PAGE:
How new technology can help you avoid running injuries
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How new technology can help you avoid running injuries

This year personal trainer Raquel Holgado wants to run 14 kilometres of hilly terrain in less than 60 minutes, which is a challenge even for an experienced runner. But she won’t be doing it alone.

Tagging along for every step of The Sun-Herald City2Surf, presented by Westpac, will be her GPS smartwatch which measures heart rate, ground contact time, pace and stride length.

Personal trainer Raquel Holgado uses a GPS watch as part of her training for The Sun-Herald City2Surf.

Personal trainer Raquel Holgado uses a GPS watch as part of her training for The Sun-Herald City2Surf.Credit:Wolter Peeters

GPS watches are just one piece of a new suite of wearable technology that can help you improve your time and can even help prevent injury.

Whether you are gunning for a top-20 spot or taking the title of “fun run” literally, the race has the potential to take a significant toll on the body if you push yourself too hard.

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Dr Deirdre McGhee, a sports physiotherapist and senior lecturer in the School of Medicine at the University of Wollongong, said that for anyone taking on the City2Surf the best way to avoid injury is preparation, and that's where wearable technology is the most useful.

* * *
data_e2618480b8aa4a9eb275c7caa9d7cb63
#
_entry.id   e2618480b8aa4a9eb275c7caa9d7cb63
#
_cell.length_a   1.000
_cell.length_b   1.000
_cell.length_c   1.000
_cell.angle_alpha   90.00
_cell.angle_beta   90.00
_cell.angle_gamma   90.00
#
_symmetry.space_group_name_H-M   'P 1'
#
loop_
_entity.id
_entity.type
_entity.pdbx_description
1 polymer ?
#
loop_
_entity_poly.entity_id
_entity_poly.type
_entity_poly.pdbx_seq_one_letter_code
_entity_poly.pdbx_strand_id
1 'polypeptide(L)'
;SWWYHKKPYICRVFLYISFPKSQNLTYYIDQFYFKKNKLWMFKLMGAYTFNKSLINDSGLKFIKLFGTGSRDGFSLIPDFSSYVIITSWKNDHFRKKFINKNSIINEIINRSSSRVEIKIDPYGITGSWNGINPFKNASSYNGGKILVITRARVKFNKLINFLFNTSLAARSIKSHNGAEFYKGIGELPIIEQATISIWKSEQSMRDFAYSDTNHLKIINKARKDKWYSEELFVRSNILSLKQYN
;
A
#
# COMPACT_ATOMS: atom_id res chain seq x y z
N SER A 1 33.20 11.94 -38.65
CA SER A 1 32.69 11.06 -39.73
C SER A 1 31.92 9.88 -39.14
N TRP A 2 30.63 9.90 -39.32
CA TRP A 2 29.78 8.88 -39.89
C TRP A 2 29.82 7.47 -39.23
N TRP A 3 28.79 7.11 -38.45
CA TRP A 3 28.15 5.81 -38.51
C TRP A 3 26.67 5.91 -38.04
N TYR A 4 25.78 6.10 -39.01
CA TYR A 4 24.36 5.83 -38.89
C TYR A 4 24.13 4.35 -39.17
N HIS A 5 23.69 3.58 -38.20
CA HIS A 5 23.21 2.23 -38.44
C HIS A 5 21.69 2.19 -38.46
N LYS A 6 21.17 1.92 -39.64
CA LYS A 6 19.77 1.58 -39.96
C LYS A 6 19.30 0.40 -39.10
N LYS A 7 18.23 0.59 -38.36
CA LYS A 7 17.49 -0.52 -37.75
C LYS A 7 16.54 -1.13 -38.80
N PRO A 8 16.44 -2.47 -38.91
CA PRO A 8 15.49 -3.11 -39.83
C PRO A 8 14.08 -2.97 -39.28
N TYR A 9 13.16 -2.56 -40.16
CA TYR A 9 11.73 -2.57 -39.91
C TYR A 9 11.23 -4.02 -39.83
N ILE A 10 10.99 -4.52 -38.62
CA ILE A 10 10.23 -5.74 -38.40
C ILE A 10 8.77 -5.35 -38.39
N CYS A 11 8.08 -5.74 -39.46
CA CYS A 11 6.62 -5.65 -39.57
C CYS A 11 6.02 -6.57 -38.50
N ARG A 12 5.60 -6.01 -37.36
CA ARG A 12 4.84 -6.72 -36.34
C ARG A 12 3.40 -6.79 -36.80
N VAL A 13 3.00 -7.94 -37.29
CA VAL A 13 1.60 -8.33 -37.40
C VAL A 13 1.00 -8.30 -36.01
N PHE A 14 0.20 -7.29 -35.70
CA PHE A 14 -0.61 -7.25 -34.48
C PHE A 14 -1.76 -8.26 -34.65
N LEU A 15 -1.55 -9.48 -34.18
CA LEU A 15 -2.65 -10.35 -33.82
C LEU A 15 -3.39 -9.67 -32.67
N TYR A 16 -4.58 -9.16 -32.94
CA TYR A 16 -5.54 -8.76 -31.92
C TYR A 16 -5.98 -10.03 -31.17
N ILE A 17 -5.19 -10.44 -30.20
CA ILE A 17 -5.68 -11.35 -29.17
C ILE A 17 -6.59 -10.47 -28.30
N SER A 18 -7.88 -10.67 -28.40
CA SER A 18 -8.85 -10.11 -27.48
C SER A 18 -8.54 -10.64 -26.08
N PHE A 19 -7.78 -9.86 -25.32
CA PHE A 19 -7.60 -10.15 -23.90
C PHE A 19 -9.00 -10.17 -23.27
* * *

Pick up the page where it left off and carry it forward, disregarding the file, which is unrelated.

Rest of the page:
"I think they are a good motivator for people to move more. So the motivation to train before the race rather than helping you during the race," she said.

"If you are not prepared, and your heart rate gets to dangerous levels that can cause cardiac problems, then a heart rate monitor could help you monitor your rate during the race or in the training prior to it."

Ms Holgado, who leads group training sessions for the City2Surf, said she prefers not to carry her phone when she jogs so she always wears her watch.

“I always try to have good pace during my session, so I can get better. When I can see how I am going, I know whether I need to go a little faster and if I need to plan for that.”

For the serious runner looking to measure more than stats, a number of brands have now released running shoes with an inbuilt sensor that monitors technique. The smart shoes are able to measure the way your foot hits the ground and, through your headphones, offer real-time coaching advice.

But for those not ready to invest in expensive equipment, the good news is that most people already have a fitness tracker sitting in their pocket.

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Free smartphone applications such as RunKeeper and Strava take advantage of your phone’s inbuilt GPS to record your speed and distance, with the added bonus of inbuilt challenges to keep you motivated.

“If you want to start trying to run, start with any application and see how you go,” said Ms Holgado. “It will give you basic information, but it’s enough.”

For Ms Holgado, the real benefit of technology has been watching the people she trains gain confidence as they see their stats going up.

“People like when they use a watch and can see how in a couple of months they are going from running three or four kilometres to nine or 10. That’s very exciting.”

The City2Surf will be held on Sunday, August 12. Register online.